Misguided Priorities on First Amendment Fights


Yesterday, in Town of Greece v. Galloway, a 5-4 majority of the Supreme Court upheld ceremonial prayers at the start of a town’s board meetings, as noted in Adam’s earlier post. Two thoughts occurred to me while reading the decision.  

First, I continue to be impressed at how much effort both sides put into fighting over simple, symbolic signs of religion that do not come remotely close to running afoul of the Establishment Clause. It is hard to believe that the Town of Greece — or any of the many cities and states that have been sued over similar religious symbolism — is trying to found a mandatory state religion of the kind commonly seen in Europe.  

SCOTUS Decision on Legislative Prayer Doesn’t Go Far Enough—Adam Freedman


Yesterday was a good day for religious liberty at the Supreme Court, where five justices beat back an attempt to declare prayers at town meetings unconstitutional. It could have been a great day, however, if only the Court had accepted Justice Thomas’ invitation to declare the Establishment Clause completely inapplicable to state and local governments. But I’ll get to that in a minute.

The decision in Town of Greece v Galloway  involved a small city in upstate New York (Greece) in which town board meetings open with a roll call, a recitation of the Pledge of Allegiance, and – brace yourself – a prayer given by a rotating selection of local clergymen. Two town residents sued, arguing that the predominately Christian nature of the prayers (reflecting the composition of the local clergy) violated the First Amendment’s Establishment Clause. The Court’s liberal bloc (Breyer, Ginsburg, Sotomayor, and Kagan) would have banned the town’s prayer tradition, relying on a dominant theory in many earlier cases that the First Amendment prohibits any government action that might appear to “endorse” religion.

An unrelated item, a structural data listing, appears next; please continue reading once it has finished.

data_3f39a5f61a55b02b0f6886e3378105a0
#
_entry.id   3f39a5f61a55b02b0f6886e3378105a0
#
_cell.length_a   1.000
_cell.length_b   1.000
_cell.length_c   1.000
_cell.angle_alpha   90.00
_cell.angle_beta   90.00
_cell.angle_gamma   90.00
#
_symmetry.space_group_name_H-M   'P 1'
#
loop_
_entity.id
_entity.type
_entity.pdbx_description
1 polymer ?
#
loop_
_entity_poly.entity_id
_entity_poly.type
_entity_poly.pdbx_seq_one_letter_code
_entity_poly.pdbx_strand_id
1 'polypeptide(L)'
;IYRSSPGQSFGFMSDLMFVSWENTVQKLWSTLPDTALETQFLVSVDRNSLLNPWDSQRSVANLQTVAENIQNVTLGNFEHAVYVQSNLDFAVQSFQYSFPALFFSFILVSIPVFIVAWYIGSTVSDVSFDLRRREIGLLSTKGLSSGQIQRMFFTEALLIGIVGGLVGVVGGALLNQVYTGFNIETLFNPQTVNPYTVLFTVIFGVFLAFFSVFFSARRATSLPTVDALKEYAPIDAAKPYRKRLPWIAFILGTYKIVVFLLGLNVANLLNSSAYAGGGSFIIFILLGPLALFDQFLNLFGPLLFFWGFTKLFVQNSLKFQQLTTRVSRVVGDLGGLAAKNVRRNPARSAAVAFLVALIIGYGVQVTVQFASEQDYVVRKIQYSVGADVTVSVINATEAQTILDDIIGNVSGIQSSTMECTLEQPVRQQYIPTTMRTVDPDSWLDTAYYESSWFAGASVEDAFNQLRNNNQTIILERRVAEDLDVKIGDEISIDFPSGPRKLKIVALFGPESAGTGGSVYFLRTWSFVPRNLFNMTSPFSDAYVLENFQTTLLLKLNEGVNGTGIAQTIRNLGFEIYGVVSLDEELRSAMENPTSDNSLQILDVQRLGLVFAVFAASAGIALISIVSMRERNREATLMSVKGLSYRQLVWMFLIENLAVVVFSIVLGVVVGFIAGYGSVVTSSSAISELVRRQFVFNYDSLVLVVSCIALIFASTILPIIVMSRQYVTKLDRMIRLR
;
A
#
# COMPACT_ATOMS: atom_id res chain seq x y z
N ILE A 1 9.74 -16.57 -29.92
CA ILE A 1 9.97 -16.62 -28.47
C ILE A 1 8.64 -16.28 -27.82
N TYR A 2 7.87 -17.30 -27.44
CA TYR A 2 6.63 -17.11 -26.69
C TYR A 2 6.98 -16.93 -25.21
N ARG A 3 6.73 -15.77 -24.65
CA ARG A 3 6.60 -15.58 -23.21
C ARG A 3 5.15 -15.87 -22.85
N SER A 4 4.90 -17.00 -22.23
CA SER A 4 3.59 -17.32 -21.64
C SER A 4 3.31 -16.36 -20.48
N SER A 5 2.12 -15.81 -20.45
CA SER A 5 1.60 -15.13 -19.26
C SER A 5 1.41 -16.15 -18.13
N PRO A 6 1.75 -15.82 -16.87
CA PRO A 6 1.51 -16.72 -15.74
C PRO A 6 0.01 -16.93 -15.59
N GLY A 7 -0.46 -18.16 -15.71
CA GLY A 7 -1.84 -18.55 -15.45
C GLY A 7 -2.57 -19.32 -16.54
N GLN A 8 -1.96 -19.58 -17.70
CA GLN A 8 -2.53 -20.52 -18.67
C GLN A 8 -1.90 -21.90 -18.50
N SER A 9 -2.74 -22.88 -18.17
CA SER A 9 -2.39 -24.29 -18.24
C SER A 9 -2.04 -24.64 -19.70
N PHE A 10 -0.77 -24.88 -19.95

SCOTUS Campaign Finance Ruling: Right Outcome, Wrong Reasoning


Yesterday, the Supreme Court occasioned much gnashing of liberal teeth by striking down one more piece of the federal campaign finance laws. At issue was the fact that, while the law limited an individual’s contributions to any candidate to $2,600 per election, it also sets a ceiling of $48,600 in cumulative giving to candidates.


A Debate on Free Speech


I recently accepted an invitation from Jeffrey Rosen at the National Constitution Center to talk with my University of Chicago colleague Geoffrey Stone about the 50th anniversary of the Supreme Court’s decision in New York Times v. Sullivan, establishing the standards by which reporting about public officials can be considered to be defamation or libel.

In this conversation, we discuss whether this was a positive step forward for the free press or whether it needs to be revisited. Hear the debate below:

Protip from Dartmouth Student to UCSB and Stanford: Run Over Free Speech with Your Car — Greg Lukianoff


Being offended is what happens when you have your deepest beliefs challenged. And if you make it through four years of college without having your deepest beliefs challenged, you should demand your money back.

I have been saying that in speeches on campus for more than a decade. Even though the line often gets a laugh, the idea that students have a “right not to be offended” seems more entrenched on campus than ever.